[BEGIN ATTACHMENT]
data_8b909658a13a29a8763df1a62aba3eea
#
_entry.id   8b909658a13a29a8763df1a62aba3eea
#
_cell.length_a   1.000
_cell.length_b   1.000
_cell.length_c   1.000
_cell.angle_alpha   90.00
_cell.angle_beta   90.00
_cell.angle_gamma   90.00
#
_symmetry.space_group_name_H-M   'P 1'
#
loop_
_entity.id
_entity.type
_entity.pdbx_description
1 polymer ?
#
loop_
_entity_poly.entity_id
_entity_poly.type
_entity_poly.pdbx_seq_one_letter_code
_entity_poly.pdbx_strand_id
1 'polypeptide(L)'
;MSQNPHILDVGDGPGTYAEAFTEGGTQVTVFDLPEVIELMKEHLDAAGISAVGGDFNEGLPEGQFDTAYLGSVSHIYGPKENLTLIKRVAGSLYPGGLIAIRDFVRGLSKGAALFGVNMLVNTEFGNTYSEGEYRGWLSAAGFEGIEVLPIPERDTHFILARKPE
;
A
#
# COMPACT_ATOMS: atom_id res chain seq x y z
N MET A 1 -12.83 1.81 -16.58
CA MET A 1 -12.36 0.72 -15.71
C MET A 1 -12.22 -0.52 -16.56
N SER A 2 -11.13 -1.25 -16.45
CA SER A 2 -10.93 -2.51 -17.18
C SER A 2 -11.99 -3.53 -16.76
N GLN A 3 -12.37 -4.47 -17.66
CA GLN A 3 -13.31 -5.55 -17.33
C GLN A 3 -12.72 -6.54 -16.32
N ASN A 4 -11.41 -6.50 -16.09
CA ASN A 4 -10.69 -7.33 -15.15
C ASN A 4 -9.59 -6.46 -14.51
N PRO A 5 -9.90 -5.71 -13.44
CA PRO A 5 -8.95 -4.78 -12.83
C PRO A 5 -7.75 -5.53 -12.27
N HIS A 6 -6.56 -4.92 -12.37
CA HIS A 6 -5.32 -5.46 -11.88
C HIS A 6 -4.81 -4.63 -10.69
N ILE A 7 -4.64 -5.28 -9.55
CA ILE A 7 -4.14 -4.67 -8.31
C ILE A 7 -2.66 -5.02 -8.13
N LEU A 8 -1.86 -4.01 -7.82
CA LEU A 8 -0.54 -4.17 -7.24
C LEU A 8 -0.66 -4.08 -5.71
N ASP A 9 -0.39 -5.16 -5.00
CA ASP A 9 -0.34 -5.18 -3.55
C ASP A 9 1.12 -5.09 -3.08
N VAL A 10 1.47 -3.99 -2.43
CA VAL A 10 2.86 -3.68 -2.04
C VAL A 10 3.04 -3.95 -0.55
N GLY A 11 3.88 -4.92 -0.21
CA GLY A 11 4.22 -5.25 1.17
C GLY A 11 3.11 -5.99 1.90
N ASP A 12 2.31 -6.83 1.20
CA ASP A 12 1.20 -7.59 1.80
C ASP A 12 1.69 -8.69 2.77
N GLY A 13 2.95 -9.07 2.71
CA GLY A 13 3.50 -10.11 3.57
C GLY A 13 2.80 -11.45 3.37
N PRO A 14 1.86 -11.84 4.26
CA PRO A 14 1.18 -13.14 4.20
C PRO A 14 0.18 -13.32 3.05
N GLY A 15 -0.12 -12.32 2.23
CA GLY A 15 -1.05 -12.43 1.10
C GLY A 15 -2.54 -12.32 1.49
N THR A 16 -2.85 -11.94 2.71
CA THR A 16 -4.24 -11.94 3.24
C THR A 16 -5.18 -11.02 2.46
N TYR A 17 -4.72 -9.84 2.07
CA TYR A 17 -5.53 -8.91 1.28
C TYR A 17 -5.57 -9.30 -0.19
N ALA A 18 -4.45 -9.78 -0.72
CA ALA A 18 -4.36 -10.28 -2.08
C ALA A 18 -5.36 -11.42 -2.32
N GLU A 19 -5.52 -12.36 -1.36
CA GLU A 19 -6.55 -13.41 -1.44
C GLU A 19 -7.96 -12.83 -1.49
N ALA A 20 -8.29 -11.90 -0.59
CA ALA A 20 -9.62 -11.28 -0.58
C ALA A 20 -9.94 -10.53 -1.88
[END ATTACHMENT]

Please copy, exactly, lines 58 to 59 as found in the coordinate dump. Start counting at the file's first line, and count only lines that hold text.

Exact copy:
N VAL A 10 1.47 -3.99 -2.43
CA VAL A 10 2.86 -3.68 -2.04